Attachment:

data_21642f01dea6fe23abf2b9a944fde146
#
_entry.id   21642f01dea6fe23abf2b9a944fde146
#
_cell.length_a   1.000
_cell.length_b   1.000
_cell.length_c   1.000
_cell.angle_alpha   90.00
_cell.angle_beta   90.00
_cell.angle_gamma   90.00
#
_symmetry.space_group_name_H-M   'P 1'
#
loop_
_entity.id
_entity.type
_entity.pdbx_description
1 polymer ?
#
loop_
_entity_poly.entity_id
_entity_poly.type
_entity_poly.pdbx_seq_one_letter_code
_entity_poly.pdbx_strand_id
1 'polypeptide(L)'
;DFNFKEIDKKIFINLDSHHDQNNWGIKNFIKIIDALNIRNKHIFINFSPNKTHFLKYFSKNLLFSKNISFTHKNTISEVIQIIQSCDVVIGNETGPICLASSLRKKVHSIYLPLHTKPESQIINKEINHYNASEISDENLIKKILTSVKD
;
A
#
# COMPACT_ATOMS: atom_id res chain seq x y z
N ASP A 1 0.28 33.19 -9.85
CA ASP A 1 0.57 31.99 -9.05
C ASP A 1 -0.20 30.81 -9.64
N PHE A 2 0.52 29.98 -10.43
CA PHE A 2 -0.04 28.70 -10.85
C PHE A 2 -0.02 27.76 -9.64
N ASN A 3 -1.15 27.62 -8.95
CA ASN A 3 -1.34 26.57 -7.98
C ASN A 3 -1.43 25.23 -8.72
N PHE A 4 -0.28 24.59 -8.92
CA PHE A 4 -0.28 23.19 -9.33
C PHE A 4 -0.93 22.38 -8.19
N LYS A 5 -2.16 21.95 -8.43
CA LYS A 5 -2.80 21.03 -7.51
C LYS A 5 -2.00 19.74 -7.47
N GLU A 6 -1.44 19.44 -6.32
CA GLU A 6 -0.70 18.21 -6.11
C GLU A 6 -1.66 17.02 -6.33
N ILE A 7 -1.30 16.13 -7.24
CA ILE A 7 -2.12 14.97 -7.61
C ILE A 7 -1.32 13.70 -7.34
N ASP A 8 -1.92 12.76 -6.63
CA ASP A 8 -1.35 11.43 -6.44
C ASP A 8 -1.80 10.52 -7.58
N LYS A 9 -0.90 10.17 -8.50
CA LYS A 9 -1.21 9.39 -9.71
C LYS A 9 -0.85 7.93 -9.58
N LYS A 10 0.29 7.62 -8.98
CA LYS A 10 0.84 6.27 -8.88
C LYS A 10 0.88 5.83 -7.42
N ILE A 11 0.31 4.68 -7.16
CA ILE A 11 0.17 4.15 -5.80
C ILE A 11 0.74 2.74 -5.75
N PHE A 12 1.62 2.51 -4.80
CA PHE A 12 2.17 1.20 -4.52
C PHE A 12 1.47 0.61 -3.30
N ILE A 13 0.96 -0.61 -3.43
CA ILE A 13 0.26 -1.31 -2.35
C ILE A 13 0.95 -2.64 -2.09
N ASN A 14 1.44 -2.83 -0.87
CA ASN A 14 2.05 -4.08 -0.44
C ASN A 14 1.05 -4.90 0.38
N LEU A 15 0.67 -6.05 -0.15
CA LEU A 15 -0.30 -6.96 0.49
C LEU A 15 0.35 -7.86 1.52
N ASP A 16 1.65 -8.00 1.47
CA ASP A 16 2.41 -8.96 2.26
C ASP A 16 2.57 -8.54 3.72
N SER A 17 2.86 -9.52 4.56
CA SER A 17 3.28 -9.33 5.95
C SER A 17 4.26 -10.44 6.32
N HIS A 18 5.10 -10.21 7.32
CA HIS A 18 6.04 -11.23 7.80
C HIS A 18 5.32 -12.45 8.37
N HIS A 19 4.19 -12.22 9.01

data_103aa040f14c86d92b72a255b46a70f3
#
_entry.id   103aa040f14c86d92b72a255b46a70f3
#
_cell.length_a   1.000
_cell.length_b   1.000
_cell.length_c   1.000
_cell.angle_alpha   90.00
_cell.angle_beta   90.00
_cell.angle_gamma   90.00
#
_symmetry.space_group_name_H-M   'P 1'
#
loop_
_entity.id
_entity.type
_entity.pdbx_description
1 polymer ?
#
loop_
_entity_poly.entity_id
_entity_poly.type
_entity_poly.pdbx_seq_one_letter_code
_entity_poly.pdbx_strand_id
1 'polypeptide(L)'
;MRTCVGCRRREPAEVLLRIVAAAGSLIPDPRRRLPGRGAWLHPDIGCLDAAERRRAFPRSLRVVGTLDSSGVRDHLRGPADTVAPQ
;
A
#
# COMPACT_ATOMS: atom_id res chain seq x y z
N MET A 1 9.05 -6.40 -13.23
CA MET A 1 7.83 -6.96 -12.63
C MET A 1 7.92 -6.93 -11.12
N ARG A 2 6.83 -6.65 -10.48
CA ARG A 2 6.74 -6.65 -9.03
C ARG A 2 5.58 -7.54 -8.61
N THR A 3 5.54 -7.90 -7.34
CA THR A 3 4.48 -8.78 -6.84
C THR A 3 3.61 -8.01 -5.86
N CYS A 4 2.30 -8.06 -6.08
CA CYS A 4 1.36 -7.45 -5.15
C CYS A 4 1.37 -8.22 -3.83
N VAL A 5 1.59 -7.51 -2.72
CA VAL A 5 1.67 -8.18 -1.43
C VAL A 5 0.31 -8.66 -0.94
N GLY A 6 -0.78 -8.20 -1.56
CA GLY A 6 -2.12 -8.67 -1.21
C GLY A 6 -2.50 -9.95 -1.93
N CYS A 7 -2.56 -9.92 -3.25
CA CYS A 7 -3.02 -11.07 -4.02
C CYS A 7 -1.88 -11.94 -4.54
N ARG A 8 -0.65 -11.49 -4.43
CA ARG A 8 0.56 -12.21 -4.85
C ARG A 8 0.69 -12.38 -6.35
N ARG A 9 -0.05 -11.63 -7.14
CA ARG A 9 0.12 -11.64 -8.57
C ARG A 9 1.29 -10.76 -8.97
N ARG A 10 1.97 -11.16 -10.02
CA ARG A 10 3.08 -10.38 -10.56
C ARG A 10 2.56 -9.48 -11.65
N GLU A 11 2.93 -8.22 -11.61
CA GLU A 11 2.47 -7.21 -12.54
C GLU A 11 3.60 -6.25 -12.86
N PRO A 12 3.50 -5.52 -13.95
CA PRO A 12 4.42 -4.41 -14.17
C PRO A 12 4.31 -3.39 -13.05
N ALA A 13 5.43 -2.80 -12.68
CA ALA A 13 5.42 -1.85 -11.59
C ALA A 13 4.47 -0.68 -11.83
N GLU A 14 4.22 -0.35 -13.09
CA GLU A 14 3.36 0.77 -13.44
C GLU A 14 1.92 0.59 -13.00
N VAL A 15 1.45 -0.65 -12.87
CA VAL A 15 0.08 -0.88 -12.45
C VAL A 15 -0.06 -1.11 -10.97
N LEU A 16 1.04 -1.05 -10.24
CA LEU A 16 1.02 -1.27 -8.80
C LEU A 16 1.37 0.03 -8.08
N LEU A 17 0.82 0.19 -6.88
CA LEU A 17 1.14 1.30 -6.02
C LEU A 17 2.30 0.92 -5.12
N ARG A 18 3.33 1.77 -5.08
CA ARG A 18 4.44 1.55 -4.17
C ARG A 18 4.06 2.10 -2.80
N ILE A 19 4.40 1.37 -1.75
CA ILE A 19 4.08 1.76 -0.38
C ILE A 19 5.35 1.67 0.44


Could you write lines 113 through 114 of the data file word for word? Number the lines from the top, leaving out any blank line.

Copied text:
A
#